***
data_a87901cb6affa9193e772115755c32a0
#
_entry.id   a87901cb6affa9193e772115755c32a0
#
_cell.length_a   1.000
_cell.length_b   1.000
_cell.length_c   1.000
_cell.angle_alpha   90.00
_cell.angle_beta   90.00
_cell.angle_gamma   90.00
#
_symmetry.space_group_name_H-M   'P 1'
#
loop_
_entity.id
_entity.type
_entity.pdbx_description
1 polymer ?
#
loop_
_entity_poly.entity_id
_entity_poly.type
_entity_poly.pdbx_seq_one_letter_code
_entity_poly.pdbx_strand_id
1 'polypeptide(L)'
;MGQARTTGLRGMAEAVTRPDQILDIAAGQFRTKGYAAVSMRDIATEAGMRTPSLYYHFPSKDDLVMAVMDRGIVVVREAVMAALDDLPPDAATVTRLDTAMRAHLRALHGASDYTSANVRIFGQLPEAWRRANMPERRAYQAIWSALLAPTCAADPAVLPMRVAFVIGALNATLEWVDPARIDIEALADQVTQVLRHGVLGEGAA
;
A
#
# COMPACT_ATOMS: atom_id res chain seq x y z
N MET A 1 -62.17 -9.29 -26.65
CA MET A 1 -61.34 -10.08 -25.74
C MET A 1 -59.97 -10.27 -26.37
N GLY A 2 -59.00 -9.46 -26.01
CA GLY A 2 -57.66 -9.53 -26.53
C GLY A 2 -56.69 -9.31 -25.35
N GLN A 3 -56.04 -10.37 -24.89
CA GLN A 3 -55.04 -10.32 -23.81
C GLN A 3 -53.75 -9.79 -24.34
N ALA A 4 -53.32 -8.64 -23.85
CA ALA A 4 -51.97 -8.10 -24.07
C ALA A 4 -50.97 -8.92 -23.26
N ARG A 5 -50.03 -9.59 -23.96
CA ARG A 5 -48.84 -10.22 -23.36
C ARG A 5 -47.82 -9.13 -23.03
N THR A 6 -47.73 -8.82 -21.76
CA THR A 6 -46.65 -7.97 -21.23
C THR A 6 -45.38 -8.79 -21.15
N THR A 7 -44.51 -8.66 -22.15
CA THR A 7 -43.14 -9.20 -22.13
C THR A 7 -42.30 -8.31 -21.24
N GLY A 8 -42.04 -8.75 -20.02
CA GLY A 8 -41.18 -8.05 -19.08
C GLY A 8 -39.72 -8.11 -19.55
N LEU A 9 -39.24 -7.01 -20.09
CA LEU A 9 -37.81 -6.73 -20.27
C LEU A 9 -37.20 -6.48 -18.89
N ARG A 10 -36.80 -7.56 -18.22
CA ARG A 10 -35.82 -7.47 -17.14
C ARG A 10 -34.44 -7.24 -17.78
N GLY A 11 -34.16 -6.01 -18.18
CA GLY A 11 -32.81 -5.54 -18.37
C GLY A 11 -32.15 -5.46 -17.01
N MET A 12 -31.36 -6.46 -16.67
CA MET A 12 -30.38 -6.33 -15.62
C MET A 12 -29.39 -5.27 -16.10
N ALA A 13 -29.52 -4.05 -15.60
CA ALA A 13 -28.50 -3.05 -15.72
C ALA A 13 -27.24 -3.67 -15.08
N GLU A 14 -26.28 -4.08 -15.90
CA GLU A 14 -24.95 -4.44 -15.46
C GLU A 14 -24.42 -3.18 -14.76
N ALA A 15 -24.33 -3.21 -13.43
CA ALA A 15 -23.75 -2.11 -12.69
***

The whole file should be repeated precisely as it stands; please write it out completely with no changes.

data_a87901cb6affa9193e772115755c32a0
#
_entry.id   a87901cb6affa9193e772115755c32a0
#
_cell.length_a   1.000
_cell.length_b   1.000
_cell.length_c   1.000
_cell.angle_alpha   90.00
_cell.angle_beta   90.00
_cell.angle_gamma   90.00
#
_symmetry.space_group_name_H-M   'P 1'
#
loop_
_entity.id
_entity.type
_entity.pdbx_description
1 polymer ?
#
loop_
_entity_poly.entity_id
_entity_poly.type
_entity_poly.pdbx_seq_one_letter_code
_entity_poly.pdbx_strand_id
1 'polypeptide(L)'
;MGQARTTGLRGMAEAVTRPDQILDIAAGQFRTKGYAAVSMRDIATEAGMRTPSLYYHFPSKDDLVMAVMDRGIVVVREAVMAALDDLPPDAATVTRLDTAMRAHLRALHGASDYTSANVRIFGQLPEAWRRANMPERRAYQAIWSALLAPTCAADPAVLPMRVAFVIGALNATLEWVDPARIDIEALADQVTQVLRHGVLGEGAA
;
A
#
# COMPACT_ATOMS: atom_id res chain seq x y z
N MET A 1 -62.17 -9.29 -26.65
CA MET A 1 -61.34 -10.08 -25.74
C MET A 1 -59.97 -10.27 -26.37
N GLY A 2 -59.00 -9.46 -26.01
CA GLY A 2 -57.66 -9.53 -26.53
C GLY A 2 -56.69 -9.31 -25.35
N GLN A 3 -56.04 -10.37 -24.89
CA GLN A 3 -55.04 -10.32 -23.81
C GLN A 3 -53.75 -9.79 -24.34
N ALA A 4 -53.32 -8.64 -23.85
CA ALA A 4 -51.97 -8.10 -24.07
C ALA A 4 -50.97 -8.92 -23.26
N ARG A 5 -50.03 -9.59 -23.96
CA ARG A 5 -48.84 -10.22 -23.36
C ARG A 5 -47.82 -9.13 -23.03
N THR A 6 -47.73 -8.82 -21.76
CA THR A 6 -46.65 -7.97 -21.23
C THR A 6 -45.38 -8.79 -21.15
N THR A 7 -44.51 -8.66 -22.15
CA THR A 7 -43.14 -9.20 -22.13
C THR A 7 -42.30 -8.31 -21.24
N GLY A 8 -42.04 -8.75 -20.02
CA GLY A 8 -41.18 -8.05 -19.08
C GLY A 8 -39.72 -8.11 -19.55
N LEU A 9 -39.24 -7.01 -20.09
CA LEU A 9 -37.81 -6.73 -20.27
C LEU A 9 -37.20 -6.48 -18.89
N ARG A 10 -36.80 -7.56 -18.22
CA ARG A 10 -35.82 -7.47 -17.14
C ARG A 10 -34.44 -7.24 -17.78
N GLY A 11 -34.16 -6.01 -18.18
CA GLY A 11 -32.81 -5.54 -18.37
C GLY A 11 -32.15 -5.46 -17.01
N MET A 12 -31.36 -6.46 -16.67
CA MET A 12 -30.38 -6.33 -15.62
C MET A 12 -29.39 -5.27 -16.10
N ALA A 13 -29.52 -4.05 -15.60
CA ALA A 13 -28.50 -3.05 -15.72
C ALA A 13 -27.24 -3.67 -15.08
N GLU A 14 -26.28 -4.08 -15.90
CA GLU A 14 -24.95 -4.44 -15.46
C GLU A 14 -24.42 -3.18 -14.76
N ALA A 15 -24.33 -3.21 -13.43
CA ALA A 15 -23.75 -2.11 -12.69